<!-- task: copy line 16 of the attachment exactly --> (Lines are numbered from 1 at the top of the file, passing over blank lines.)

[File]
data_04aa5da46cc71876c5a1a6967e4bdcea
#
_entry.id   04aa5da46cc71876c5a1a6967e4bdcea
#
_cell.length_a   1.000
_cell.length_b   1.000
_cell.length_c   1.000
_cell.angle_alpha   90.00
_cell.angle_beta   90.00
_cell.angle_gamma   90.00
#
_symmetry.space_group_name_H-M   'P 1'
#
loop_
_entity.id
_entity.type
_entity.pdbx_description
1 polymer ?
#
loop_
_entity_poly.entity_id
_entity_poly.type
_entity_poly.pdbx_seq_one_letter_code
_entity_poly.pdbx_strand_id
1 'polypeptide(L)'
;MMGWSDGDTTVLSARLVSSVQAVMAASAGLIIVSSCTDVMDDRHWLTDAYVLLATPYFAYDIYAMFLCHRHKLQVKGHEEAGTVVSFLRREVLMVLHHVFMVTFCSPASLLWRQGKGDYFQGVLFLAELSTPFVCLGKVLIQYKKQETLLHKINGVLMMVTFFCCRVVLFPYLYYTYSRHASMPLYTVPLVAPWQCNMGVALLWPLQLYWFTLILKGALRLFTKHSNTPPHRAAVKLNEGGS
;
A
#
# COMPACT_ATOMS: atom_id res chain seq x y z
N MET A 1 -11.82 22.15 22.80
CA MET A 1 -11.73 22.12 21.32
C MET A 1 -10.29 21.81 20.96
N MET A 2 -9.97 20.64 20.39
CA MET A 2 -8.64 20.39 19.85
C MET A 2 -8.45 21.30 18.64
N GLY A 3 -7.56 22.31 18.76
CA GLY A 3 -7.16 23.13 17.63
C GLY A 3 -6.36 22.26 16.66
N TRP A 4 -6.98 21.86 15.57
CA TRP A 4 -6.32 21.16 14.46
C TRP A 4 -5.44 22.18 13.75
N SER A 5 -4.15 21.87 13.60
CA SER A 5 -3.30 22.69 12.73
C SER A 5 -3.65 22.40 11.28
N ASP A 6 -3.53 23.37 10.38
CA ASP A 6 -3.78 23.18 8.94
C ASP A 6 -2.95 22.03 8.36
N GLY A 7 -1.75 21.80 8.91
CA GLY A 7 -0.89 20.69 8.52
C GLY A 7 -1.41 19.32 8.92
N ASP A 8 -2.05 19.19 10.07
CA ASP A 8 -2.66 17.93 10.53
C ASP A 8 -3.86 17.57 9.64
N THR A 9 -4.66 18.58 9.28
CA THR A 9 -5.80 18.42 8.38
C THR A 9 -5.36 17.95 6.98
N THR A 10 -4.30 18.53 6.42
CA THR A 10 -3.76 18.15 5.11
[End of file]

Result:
_entity.type